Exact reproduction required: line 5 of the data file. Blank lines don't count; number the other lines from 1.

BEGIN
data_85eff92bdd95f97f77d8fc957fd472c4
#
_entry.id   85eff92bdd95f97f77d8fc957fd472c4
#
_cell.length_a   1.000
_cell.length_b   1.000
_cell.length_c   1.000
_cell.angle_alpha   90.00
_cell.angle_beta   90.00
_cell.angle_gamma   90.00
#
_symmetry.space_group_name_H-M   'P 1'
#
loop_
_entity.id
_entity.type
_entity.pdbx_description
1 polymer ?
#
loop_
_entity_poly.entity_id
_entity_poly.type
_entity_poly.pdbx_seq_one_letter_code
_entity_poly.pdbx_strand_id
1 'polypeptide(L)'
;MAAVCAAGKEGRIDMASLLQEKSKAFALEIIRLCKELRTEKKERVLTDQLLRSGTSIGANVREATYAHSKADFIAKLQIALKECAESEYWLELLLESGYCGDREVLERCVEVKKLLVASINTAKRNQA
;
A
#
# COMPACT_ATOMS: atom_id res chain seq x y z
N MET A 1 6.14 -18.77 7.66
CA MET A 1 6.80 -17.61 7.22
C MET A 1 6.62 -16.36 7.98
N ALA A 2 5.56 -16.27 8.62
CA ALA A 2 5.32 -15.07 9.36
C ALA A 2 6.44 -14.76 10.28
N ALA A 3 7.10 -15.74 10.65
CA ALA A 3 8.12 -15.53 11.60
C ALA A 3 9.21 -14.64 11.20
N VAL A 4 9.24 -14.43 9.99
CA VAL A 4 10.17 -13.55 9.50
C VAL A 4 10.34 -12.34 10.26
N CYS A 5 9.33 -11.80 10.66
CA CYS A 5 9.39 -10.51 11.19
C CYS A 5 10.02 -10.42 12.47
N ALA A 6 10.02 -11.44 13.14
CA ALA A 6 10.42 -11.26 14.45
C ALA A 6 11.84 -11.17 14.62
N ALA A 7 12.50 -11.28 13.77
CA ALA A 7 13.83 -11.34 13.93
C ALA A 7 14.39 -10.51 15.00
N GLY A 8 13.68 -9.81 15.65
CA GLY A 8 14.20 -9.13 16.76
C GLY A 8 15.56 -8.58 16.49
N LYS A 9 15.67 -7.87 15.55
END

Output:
_cell.length_a   1.000